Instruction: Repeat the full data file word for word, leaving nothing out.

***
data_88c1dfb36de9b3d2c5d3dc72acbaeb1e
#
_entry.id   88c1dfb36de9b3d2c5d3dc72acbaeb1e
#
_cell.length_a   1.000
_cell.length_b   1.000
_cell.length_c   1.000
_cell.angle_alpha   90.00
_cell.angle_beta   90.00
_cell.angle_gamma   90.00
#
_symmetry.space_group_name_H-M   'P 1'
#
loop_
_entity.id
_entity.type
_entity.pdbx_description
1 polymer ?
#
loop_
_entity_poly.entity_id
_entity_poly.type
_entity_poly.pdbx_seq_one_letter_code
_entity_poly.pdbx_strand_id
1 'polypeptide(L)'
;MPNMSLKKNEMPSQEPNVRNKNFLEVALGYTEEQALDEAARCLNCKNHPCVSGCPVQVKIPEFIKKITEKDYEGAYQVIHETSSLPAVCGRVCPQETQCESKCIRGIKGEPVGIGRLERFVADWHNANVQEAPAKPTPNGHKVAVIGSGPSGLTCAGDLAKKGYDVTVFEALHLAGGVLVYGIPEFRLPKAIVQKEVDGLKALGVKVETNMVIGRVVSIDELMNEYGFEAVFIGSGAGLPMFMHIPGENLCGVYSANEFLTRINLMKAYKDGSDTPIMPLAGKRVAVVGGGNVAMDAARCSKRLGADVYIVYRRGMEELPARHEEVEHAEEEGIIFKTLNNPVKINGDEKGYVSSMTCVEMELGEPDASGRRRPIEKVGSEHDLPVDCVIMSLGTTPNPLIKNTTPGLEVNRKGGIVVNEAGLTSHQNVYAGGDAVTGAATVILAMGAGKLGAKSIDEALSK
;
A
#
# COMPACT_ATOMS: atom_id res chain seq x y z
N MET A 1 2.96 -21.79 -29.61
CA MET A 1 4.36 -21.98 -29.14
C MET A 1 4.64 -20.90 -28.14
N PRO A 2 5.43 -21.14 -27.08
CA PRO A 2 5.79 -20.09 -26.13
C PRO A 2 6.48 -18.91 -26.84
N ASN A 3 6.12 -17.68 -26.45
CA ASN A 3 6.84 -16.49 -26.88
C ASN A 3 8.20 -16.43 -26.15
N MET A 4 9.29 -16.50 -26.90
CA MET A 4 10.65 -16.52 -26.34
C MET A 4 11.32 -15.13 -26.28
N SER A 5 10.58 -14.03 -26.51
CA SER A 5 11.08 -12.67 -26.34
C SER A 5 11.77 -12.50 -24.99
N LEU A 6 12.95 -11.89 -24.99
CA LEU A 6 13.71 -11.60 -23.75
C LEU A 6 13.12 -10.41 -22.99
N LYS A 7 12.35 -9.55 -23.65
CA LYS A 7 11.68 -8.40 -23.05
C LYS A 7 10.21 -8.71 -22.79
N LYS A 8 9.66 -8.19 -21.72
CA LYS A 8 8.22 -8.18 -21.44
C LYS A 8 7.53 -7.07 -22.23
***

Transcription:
data_88c1dfb36de9b3d2c5d3dc72acbaeb1e
#
_entry.id   88c1dfb36de9b3d2c5d3dc72acbaeb1e
#
_cell.length_a   1.000
_cell.length_b   1.000
_cell.length_c   1.000
_cell.angle_alpha   90.00
_cell.angle_beta   90.00
_cell.angle_gamma   90.00
#
_symmetry.space_group_name_H-M   'P 1'
#
loop_
_entity.id
_entity.type
_entity.pdbx_description
1 polymer ?
#
loop_
_entity_poly.entity_id
_entity_poly.type
_entity_poly.pdbx_seq_one_letter_code
_entity_poly.pdbx_strand_id
1 'polypeptide(L)'
;MPNMSLKKNEMPSQEPNVRNKNFLEVALGYTEEQALDEAARCLNCKNHPCVSGCPVQVKIPEFIKKITEKDYEGAYQVIHETSSLPAVCGRVCPQETQCESKCIRGIKGEPVGIGRLERFVADWHNANVQEAPAKPTPNGHKVAVIGSGPSGLTCAGDLAKKGYDVTVFEALHLAGGVLVYGIPEFRLPKAIVQKEVDGLKALGVKVETNMVIGRVVSIDELMNEYGFEAVFIGSGAGLPMFMHIPGENLCGVYSANEFLTRINLMKAYKDGSDTPIMPLAGKRVAVVGGGNVAMDAARCSKRLGADVYIVYRRGMEELPARHEEVEHAEEEGIIFKTLNNPVKINGDEKGYVSSMTCVEMELGEPDASGRRRPIEKVGSEHDLPVDCVIMSLGTTPNPLIKNTTPGLEVNRKGGIVVNEAGLTSHQNVYAGGDAVTGAATVILAMGAGKLGAKSIDEALSK
;
A
#
# COMPACT_ATOMS: atom_id res chain seq x y z
N MET A 1 2.96 -21.79 -29.61
CA MET A 1 4.36 -21.98 -29.14
C MET A 1 4.64 -20.90 -28.14
N PRO A 2 5.43 -21.14 -27.08
CA PRO A 2 5.79 -20.09 -26.13
C PRO A 2 6.48 -18.91 -26.84
N ASN A 3 6.12 -17.68 -26.45
CA ASN A 3 6.84 -16.49 -26.88
C ASN A 3 8.20 -16.43 -26.15
N MET A 4 9.29 -16.50 -26.90
CA MET A 4 10.65 -16.52 -26.34
C MET A 4 11.32 -15.13 -26.28
N SER A 5 10.58 -14.03 -26.51
CA SER A 5 11.08 -12.67 -26.34
C SER A 5 11.77 -12.50 -24.99
N LEU A 6 12.95 -11.89 -24.99
CA LEU A 6 13.71 -11.60 -23.75
C LEU A 6 13.12 -10.41 -22.99
N LYS A 7 12.35 -9.55 -23.65
CA LYS A 7 11.68 -8.40 -23.05
C LYS A 7 10.21 -8.71 -22.79
N LYS A 8 9.66 -8.19 -21.72
CA LYS A 8 8.22 -8.18 -21.44
C LYS A 8 7.53 -7.07 -22.23